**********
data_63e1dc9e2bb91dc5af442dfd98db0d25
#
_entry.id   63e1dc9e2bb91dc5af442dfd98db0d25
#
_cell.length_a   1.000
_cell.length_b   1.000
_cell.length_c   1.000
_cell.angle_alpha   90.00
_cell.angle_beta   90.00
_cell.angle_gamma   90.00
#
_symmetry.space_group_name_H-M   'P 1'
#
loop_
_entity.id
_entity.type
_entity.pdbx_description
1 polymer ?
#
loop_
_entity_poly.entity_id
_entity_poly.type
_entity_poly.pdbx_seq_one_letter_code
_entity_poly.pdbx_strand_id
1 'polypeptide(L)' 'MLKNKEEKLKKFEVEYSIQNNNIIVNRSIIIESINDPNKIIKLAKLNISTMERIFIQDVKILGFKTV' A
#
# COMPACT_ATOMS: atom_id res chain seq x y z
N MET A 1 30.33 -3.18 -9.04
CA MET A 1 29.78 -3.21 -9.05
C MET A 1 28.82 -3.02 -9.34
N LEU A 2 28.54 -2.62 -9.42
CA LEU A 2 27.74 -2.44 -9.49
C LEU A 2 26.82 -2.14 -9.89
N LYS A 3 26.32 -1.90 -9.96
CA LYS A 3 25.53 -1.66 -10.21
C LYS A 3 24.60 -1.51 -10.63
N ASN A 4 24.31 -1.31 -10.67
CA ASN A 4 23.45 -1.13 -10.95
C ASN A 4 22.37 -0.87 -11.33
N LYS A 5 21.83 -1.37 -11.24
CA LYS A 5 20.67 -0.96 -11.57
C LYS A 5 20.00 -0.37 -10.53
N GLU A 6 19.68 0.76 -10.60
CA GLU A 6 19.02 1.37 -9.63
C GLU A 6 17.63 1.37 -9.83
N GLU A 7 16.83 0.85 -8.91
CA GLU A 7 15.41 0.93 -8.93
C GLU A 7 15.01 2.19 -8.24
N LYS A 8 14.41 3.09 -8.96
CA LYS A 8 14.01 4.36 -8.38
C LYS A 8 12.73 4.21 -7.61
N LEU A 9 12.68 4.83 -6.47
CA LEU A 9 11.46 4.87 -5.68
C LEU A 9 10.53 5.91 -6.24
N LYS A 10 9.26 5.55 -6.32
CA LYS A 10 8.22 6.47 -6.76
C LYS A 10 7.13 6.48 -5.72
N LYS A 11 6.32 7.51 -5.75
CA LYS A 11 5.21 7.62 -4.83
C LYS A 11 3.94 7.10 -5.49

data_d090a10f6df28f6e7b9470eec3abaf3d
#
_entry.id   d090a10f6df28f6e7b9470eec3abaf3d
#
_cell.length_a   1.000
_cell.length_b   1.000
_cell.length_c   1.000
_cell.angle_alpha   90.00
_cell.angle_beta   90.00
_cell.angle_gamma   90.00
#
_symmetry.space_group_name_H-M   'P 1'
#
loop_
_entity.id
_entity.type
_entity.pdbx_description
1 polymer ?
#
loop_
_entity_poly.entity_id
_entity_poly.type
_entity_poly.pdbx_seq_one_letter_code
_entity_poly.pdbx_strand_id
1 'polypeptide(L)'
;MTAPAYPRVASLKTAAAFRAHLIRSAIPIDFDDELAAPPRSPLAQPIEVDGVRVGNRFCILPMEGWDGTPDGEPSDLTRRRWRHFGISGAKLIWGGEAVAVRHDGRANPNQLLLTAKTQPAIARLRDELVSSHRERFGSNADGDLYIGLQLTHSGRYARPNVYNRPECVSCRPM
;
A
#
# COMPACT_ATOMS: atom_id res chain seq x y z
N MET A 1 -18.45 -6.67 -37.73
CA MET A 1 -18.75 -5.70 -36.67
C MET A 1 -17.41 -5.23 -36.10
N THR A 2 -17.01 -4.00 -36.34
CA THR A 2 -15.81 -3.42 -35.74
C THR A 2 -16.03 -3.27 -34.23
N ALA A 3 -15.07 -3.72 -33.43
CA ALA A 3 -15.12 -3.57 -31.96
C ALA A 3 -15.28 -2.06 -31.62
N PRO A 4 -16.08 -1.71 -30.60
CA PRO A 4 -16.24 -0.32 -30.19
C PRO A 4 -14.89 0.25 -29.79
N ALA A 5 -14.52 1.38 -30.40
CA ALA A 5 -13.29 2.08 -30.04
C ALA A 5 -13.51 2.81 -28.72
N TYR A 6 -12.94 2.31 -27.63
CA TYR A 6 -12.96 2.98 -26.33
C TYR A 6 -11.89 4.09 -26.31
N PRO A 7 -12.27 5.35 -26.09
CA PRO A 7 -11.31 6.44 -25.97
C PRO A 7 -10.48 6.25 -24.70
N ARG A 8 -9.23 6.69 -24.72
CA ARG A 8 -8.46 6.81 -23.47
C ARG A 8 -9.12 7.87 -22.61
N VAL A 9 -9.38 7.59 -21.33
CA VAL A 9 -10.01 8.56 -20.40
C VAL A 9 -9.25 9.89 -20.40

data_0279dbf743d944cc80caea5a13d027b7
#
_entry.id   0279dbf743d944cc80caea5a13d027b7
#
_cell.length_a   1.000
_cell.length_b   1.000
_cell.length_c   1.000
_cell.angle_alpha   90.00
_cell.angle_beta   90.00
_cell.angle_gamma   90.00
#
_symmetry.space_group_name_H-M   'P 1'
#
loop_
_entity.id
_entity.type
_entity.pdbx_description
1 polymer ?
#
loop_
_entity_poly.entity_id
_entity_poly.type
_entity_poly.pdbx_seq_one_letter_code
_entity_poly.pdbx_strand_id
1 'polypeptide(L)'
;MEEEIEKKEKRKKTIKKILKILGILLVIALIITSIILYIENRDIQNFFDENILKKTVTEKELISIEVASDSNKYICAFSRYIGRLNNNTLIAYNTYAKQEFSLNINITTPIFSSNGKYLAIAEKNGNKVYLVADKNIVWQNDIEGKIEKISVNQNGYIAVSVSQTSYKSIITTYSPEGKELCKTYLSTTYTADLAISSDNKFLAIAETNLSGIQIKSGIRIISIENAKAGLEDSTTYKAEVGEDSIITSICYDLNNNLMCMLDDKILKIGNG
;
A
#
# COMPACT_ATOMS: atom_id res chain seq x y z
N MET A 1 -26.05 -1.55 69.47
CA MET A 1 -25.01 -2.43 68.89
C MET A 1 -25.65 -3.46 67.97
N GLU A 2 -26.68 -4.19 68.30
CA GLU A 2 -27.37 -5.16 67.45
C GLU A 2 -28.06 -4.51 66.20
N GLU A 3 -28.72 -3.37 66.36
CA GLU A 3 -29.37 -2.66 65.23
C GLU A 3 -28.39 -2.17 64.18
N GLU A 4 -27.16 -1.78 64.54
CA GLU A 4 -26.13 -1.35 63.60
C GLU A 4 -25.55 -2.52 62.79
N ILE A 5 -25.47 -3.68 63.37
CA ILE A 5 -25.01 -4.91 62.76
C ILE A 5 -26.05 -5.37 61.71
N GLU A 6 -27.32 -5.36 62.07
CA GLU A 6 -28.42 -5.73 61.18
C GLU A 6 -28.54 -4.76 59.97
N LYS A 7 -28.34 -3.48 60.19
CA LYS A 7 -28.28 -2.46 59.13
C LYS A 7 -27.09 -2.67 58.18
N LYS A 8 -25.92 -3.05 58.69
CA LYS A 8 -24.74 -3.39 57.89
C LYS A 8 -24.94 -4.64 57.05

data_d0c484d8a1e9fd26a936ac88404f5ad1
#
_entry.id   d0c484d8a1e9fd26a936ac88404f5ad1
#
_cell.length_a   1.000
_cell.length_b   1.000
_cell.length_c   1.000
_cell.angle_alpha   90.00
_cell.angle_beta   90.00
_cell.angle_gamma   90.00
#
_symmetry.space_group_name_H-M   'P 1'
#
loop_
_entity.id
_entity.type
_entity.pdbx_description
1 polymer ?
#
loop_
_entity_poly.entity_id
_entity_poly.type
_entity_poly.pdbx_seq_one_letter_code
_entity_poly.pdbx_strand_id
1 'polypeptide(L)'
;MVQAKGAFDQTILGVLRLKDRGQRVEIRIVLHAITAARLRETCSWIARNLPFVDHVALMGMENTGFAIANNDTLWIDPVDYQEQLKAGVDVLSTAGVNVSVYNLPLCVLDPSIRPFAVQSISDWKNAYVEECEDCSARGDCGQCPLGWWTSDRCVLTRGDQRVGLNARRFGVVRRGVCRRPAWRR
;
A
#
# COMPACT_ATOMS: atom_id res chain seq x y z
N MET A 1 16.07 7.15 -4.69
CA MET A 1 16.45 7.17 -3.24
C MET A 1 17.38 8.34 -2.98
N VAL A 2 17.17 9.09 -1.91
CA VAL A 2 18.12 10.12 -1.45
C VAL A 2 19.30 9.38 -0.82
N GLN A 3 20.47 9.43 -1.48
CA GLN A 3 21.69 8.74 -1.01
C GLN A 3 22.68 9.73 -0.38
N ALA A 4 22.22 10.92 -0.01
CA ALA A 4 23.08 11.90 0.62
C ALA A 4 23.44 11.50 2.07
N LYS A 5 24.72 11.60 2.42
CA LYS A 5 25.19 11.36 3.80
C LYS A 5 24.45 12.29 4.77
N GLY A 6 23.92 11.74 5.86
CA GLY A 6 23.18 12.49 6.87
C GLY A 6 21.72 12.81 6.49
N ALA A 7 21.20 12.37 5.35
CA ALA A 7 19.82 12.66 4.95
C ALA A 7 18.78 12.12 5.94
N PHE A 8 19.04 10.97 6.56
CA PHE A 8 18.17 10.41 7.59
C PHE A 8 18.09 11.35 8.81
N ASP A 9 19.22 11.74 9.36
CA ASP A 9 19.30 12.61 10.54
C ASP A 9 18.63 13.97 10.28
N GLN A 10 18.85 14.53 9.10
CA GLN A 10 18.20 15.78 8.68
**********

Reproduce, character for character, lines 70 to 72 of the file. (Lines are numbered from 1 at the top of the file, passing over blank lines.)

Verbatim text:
_cell.angle_gamma   90.00
#
_symmetry.space_group_name_H-M   'P 1'